Rorate Caeli

The Priest, called to be a Friend of Christ


"Non iam dicam servos, sed amicos" - "I no longer call you servants, but friends" (cf. Jn 15:15).

Sixty years on from the day of my priestly ordination, I hear once again deep within me these words of Jesus that were addressed to us new priests at the end of the ordination ceremony by the Archbishop, Cardinal Faulhaber, in his slightly frail yet firm voice. According to the liturgical practice of that time, these words conferred on the newly-ordained priests the authority to forgive sins. "No longer servants, but friends": at that moment I knew deep down that these words were no mere formality, nor were they simply a quotation from Scripture. I knew that, at that moment, the Lord himself was speaking to me in a very personal way. In baptism and confirmation he had already drawn us close to him, he had already received us into God’s family. But what was taking place now was something greater still. He calls me his friend. He welcomes me into the circle of those he had spoken to in the Upper Room, into the circle of those whom he knows in a very special way, and who thereby come to know him in a very special way. He grants me the almost frightening faculty to do what only he, the Son of God, can legitimately say and do: I forgive you your sins. He wants me – with his authority – to be able to speak, in his name ("I" forgive), words that are not merely words, but an action, changing something at the deepest level of being. I know that behind these words lies his suffering for us and on account of us. I know that forgiveness comes at a price: in his Passion he went deep down into the sordid darkness of our sins. He went down into the night of our guilt, for only thus can it be transformed. And by giving me authority to forgive sins, he lets me look down into the abyss of man, into the immensity of his suffering for us men, and this enables me to sense the immensity of his love. He confides in me: "No longer servants, but friends". He entrusts to me the words of consecration in the Eucharist. He trusts me to proclaim his word, to explain it aright and to bring it to the people of today. He entrusts himself to me. "You are no longer servants, but friends": these words bring great inner joy, but at the same time, they are so awe-inspiring that one can feel daunted as the decades go by amid so many experiences of one’s own frailty and his inexhaustible goodness.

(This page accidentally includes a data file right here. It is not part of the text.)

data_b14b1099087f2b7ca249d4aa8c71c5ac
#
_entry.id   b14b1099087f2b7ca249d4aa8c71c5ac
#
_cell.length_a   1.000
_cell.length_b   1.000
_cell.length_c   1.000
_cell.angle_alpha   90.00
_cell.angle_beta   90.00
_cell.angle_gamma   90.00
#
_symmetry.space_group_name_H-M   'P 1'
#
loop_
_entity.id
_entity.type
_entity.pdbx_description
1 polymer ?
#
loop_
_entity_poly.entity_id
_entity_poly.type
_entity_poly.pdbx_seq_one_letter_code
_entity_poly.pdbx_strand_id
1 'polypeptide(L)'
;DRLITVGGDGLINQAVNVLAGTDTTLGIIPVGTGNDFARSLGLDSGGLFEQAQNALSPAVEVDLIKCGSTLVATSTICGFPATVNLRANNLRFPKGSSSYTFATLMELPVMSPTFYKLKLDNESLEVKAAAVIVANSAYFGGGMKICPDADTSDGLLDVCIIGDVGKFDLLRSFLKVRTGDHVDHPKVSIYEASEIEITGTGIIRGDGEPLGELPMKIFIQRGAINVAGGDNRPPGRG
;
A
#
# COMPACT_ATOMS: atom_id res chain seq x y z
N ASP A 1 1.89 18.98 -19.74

"No longer servants, but friends": this saying contains within itself the entire programme of a priestly life. What is friendship? Idem velle, idem nolle – wanting the same things, rejecting the same things: this was how it was expressed in antiquity. Friendship is a communion of thinking and willing. The Lord says the same thing to us most insistently: "I know my own and my own know me" (Jn 10:14). The Shepherd calls his own by name (cf. Jn 10:3). He knows me by name. I am not just some nameless being in the infinity of the universe. He knows me personally. Do I know him? The friendship that he bestows upon me can only mean that I too try to know him better; that in the Scriptures, in the Sacraments, in prayer, in the communion of saints, in the people who come to me, sent by him, I try to come to know the Lord himself more and more. Friendship is not just about knowing someone, it is above all a communion of the will. It means that my will grows into ever greater conformity with his will. For his will is not something external and foreign to me, something to which I more or less willingly submit or else refuse to submit. No, in friendship, my will grows together with his will, and his will becomes mine: this is how I become truly myself. Over and above communion of thinking and willing, the Lord mentions a third, new element: he gives his life for us (cf. Jn 15:13; 10:15). Lord, help me to come to know you more and more. Help me to be ever more at one with your will. Help me to live my life not for myself, but in union with you to live it for others. Help me to become ever more your friend.